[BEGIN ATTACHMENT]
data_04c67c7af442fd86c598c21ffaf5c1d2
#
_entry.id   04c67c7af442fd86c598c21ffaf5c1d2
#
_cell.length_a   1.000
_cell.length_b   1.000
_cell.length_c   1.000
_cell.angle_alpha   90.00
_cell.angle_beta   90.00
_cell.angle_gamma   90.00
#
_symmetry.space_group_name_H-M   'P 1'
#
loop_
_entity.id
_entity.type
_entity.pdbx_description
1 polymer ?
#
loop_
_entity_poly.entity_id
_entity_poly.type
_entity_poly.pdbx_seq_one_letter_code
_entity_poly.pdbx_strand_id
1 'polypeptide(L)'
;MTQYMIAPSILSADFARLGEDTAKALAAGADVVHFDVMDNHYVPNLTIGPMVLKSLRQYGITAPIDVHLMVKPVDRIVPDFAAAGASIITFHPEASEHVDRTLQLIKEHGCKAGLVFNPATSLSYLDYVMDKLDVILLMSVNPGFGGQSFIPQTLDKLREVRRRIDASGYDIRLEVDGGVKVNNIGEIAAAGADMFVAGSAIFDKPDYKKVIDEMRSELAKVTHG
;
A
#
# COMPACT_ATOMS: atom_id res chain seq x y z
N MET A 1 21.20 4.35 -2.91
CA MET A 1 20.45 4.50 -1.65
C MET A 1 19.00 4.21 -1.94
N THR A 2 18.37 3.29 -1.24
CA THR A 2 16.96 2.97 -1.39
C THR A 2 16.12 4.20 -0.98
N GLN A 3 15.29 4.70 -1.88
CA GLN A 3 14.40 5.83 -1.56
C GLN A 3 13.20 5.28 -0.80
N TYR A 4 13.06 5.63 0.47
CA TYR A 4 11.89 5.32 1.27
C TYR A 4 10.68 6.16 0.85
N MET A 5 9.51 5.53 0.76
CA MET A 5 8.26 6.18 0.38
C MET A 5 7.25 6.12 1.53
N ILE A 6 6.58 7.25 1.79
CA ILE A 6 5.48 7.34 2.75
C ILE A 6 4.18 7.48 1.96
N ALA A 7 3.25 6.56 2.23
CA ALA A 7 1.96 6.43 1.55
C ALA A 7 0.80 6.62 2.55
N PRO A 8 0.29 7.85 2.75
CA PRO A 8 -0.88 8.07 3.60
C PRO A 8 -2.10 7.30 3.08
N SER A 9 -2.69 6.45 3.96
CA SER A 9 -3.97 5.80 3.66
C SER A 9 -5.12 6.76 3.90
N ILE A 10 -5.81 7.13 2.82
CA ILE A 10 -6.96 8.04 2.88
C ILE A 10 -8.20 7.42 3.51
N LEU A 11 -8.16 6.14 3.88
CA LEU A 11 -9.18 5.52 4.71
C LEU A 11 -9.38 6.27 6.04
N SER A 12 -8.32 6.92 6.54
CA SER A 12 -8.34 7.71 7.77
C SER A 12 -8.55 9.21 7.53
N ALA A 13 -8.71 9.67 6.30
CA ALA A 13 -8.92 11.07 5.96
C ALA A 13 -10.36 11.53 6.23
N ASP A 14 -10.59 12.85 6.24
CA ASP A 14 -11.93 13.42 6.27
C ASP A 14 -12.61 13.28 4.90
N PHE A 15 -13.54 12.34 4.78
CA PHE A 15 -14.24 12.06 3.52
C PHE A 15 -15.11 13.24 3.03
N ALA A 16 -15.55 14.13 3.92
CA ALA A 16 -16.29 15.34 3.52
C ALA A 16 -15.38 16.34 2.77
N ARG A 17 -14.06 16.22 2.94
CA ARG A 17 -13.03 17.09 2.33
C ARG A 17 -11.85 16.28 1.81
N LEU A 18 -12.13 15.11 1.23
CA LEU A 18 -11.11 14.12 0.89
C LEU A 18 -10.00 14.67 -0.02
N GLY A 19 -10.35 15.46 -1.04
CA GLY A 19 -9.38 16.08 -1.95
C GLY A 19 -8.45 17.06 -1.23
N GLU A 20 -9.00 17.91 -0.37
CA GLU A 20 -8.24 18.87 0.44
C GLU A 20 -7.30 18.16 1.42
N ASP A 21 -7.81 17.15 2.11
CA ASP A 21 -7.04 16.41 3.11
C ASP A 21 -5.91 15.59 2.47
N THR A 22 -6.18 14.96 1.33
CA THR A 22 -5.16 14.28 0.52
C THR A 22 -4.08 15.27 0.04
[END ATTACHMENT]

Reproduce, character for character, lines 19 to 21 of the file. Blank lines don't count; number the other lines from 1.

#
loop_
_entity_poly.entity_id